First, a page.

This is one war we should have stayed out of...
Posted 1 year ago By kingquagmire - David Collins
One of our biggest complaints around the GameFocus halls has always been overpriced games. No, I’m not talking about the jump to $60 that this console cycle ushered in. I’m talking about games that may have been looked at more favorably had they been released with a price tag that is more in-line with the quality they carry. My go-to example is always Iron Man 2 (sorry SEGA). Not a terrible game, although it is not a good one either. And ultimately it was an extremely bitter pill to swallow when we realized that we were shelling out $60 for it. Now, had it come with a $20 price tag, I think it would have been much easier to accept it’s flaws. Which leads me to the latest in the Heavy Fire seres: Afghanistan...
Heavy Fire: Afghanistan is not unlike its WiiWare predecessors in that it’s a modern military-based on-rails shooter Although for this outing, it is getting the retail treatment for the Wii, PC and PS3, with a Kinect-enabled Xbox 360 version still on its way. As the name implies, this one is set in Afghanistan. You are apart of a special forces team who’s digging deep behind enemy lines to rescue a group of hostages. While not entirely original, it is relevant material, so my interest maintained...until I actually began the campaign. Both the narrative and the various sets of dialog and voicework is delivered like a cliched 80’s action film. And a bad one at that. There was not a single moment when I didn’t feel like the scriptwork was derived straight from Hollywood, flush with the overcooked ‘YeeHaw’ as the soldiers are being deployed in the middle of a hot zone and the good old Mid-Western boy who has wanted to be a military grunt all his life. It probably wouldn’t be so bad if the game was trying to mock the stereotypes. Unfortunately, it wants to be a serious military shooter, which turns the whole thing into a jab at the player’s intelligence.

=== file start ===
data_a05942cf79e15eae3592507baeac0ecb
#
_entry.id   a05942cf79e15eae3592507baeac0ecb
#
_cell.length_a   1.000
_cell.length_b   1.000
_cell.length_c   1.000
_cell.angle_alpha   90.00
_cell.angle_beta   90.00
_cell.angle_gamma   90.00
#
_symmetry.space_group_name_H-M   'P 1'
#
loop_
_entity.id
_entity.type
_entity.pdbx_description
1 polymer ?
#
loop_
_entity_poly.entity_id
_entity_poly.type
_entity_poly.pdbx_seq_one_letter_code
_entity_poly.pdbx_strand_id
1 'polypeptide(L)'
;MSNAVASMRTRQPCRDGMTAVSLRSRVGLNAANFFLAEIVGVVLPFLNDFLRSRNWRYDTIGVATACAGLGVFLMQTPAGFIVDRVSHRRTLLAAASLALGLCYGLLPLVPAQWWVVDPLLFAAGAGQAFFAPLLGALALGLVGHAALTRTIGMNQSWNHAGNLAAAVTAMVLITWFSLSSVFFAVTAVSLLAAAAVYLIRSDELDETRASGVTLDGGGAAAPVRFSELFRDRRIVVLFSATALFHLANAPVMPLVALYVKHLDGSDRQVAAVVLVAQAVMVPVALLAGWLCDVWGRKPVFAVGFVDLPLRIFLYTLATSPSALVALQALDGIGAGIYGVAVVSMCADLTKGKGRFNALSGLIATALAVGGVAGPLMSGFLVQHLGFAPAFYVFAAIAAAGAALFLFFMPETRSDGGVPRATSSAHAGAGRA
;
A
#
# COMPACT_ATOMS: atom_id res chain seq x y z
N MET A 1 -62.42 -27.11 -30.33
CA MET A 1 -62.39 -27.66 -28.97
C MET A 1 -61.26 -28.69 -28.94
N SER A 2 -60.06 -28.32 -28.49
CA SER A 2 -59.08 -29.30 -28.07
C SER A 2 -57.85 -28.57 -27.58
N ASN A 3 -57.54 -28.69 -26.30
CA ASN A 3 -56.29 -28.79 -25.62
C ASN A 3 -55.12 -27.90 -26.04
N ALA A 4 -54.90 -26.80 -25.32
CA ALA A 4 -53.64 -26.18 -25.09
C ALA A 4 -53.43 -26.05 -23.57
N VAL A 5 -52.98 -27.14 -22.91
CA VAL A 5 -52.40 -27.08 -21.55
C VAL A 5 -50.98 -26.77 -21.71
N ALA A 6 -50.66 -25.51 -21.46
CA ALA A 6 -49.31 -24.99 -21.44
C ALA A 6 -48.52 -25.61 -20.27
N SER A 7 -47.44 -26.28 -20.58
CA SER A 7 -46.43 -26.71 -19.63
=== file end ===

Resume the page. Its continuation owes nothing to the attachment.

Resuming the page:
The production values don’t help things none. HF: Afghanistan isn’t quite ugly; your eyes won’t bleed from their sockets. They are far from pretty though, with repetitive set pieces and (again) stereotypical Middle Eastern soldiers, complete with full-faced ski masks. Fortunately there wasn’t any texture issues or artifacting, but the general look was B-grade from beginning to end, which again, wouldn’t be so bad had this game arrived with its tongue firmly lodged in its cheek.
"Your enjoyment of Heavy Fire: Afghanistan will be directly proportional to your expectations."
On-rails or not, as this is a military shooter, a supply of weaponry is a must. Unfortunately, there is not much here. As players clear out each level, they are awarded points, primarily from things like headshots and multi-kills (by way of quick succession or blowing up explosives like barrels and grenades). These points contribute to the player’s level, and as a new rank is gained, a new perk can be unlocked, such as a bigger clip, more health, or a more powerful gun. There’s only a handful though, and there wasn’t a tremendous difference between them beyond the clip size and some minor damage changes. However, there are segments where you’ll control a vehicle-mounted .50 cal or even the turret on a tank. These do break up the action a little, yet not enough to save it from wash-rinse-repeat syndrome. Even worse is the sound design, as each pop and bang sounds the same as the last, and none of it has any real oomph to it. There was no effort put in at all to try and convey the sense of using a real gun.